New Zambezi bridge





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  1. #1
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    Default New Zambezi bridge

    This was posted by Jan Putte on the Routes and Trails section. As he says, the end of an era. No more adventures on the sometimes working, sometimes not Caia ferry.

    Maputo Mozambican President Armando Guebuza on Saturday inaugurated the new bridge over the Zambezi river, bearing his name, which links Sofala and Zambezia provinces in the centre of the country.
    The "Armando Emilio Guebuza Bridge" is part of the main north-south highway and replaces an inefficient ferry service across the river. The only other road bridge over the Zambezi is hundreds of kilometers to the northwest, at Tete city.

    The bridge is 2,376 metres long. It has two lanes for vehicles, two hard shoulders to be used in the event of breakdowns, and two walkways for pedestrians. It is the second longest bridge in the country, beaten only by the bridge linking Mozambique Island to the mainland in the northern province of Nampula.
    Construction began in March 2006, and the building work was done by a consortium of two Portuguese companies, Mota Engil and Soares da Costa.
    The bridge cost about 80 million euros (113 million US dollars), provided by the European Commission (30 million euros), Italy (20 million), Sweden (18.3 million) and the Mozambican government (13 million). Japan provided nine million euros for complementary activities (including studies and resettlement).
    Ever since Mozambican independence in 1975, successive governments have dreamed of a bridge over the Zambezi at this spot. In 1979/80 work began on the access roads - but the war waged by the South African apartheid regime against Mozambique made it impossible to continue the work.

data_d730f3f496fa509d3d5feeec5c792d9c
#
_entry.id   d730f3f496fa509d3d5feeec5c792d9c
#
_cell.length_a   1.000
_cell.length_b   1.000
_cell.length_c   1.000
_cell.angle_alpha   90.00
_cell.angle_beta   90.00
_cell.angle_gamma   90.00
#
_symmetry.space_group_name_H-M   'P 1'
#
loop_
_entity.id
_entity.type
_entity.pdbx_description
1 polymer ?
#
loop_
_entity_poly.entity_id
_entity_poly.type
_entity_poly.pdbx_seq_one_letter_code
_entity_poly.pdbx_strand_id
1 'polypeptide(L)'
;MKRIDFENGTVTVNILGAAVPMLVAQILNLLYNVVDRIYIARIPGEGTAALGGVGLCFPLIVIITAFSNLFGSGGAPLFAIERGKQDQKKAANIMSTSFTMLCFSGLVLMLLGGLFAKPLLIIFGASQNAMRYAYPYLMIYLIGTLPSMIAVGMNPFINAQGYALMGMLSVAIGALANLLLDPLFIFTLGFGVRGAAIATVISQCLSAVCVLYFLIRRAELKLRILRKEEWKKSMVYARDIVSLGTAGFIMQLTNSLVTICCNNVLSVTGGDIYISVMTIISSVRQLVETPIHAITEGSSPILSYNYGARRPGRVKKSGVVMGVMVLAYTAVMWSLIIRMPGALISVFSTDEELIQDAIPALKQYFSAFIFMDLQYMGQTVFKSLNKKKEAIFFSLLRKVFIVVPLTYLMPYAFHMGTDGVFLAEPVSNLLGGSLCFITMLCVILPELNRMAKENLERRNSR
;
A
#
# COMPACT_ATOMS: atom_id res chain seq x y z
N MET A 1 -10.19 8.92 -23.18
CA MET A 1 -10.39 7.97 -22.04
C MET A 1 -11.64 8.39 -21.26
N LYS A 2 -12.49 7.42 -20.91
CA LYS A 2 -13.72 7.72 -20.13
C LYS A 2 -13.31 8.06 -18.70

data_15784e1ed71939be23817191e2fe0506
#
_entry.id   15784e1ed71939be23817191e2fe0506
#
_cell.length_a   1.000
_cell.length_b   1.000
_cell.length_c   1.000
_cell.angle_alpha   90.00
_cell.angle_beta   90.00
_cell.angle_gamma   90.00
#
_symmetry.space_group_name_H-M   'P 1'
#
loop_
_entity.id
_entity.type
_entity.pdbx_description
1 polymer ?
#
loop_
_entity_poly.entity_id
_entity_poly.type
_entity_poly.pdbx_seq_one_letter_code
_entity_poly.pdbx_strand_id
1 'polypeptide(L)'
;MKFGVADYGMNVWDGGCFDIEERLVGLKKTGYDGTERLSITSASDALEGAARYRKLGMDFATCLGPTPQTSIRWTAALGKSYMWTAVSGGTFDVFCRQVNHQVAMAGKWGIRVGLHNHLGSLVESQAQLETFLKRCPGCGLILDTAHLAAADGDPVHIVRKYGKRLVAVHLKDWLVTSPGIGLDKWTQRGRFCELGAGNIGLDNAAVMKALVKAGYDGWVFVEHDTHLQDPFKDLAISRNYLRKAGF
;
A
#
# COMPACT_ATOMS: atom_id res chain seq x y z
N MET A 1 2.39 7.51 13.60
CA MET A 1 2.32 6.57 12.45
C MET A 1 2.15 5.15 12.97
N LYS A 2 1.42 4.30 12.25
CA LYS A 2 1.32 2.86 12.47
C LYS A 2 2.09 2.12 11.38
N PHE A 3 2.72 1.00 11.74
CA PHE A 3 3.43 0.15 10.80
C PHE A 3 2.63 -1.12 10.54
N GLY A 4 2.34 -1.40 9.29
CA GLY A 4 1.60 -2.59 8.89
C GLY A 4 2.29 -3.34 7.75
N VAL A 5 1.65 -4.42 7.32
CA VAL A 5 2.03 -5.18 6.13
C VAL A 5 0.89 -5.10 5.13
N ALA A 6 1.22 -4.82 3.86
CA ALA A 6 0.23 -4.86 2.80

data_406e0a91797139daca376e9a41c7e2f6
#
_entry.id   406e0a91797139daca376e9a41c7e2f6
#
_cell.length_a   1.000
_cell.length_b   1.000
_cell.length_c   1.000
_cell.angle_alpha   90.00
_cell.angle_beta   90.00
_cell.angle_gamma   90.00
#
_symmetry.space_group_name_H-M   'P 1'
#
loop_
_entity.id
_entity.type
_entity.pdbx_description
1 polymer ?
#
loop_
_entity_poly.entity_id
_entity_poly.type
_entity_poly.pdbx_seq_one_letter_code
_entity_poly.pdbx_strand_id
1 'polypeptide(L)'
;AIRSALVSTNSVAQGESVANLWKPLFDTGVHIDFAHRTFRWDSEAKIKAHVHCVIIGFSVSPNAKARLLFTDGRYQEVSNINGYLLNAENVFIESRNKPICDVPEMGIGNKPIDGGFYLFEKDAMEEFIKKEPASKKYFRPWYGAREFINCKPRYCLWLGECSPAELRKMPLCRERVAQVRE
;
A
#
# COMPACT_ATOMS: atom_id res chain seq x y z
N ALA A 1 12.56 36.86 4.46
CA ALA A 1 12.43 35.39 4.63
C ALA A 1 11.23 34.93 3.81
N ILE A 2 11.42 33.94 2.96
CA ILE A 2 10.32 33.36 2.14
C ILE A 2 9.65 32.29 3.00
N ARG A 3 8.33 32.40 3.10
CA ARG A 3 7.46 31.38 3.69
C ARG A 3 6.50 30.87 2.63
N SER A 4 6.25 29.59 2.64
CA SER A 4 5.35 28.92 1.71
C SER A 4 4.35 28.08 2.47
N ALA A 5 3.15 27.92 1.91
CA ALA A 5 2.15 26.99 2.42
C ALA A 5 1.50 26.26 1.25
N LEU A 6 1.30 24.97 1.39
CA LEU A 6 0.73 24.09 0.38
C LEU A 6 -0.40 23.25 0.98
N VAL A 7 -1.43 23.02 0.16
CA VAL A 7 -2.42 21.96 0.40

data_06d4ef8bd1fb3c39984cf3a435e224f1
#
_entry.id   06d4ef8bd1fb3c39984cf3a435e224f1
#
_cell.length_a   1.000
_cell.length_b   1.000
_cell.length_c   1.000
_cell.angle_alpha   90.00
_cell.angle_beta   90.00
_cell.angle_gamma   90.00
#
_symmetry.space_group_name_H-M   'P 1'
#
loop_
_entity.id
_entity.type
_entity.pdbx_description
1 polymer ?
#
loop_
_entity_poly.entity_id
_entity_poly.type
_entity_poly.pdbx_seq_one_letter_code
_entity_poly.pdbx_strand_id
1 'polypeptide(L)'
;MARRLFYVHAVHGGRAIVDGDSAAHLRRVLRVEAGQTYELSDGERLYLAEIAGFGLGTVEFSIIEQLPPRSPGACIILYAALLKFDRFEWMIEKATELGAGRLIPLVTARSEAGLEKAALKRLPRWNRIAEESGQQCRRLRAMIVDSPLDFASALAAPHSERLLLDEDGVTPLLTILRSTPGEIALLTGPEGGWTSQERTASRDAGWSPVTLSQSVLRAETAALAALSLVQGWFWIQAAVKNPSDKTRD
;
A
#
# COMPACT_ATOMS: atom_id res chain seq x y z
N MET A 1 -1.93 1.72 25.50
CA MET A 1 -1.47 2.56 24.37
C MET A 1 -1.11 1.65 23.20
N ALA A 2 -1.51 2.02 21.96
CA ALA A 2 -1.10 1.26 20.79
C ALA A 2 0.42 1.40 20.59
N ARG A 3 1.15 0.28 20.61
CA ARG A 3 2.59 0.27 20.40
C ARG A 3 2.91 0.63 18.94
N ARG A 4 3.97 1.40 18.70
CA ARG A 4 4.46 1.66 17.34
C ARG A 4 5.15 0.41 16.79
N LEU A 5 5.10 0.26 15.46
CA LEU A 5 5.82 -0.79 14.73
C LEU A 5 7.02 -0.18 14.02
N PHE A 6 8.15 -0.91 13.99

After the end of the war of destabilization, the government set about seeking finance for the bridge. This was no easy task - repeatedly the government was told that there was not enough traffic to justify a new bridge, and that the ferry was perfectly adequate.
    This was certainly not the opinion of motorists who had to spend hours and sometimes days before crossing the river. Throughout the 1990s there was just one boat making the 15 minute crossing of the river, although this decade a second was added. Nonetheless, lengthy queues of trucks built up, and any perishable goods they carried were in danger of rotting.
    Now the ferry has passed into history. Guebuza was one of the last people to use it. He crossed the river by ferry from Chimuara on the northern bank, to Caia on the Sofala side, where the inauguration ceremony began. On both banks Guebuza took part in traditional ceremonies evoking the ancestral spirits of the region.
    Guebuza then cut the ribbon at the start of the bridge, and became the first citizen to drive over it - and to pay the toll fee. Guebuza drove the vehicle personally, with the First Lady, Maria da Luz Guebuza, seated beside him. He was followed by a huge crowd running or walking behind the car.
    The toll is the same as motorists had to pay for using the ferry - 800 meticais (about 30 US dollars) for trucks and 80 meticais for light vehicles. The bridge, managed by the National Road Administration (ANE), has a speed limit of 60 kilometres per hour.
    The two boats will now be moved from the Zambezi to other parts of the country where ferries are used to cross rivers.

    Copyright 2009 Agencia de Informacao de Mocambique. All rights reserved. Distributed by AllAfrica Global Media (allAfrica.com).
    Tony Weaver

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    Previously Land Rover 1968 SII, 1969 SIIA, 1973 SIII, 1983 Toyota HiLux 2litre, 2006 Land Rover Freelander TD4 HSE.

  2. #2
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    Default

    Great news for the area and for those planning to travel on a tight schedule.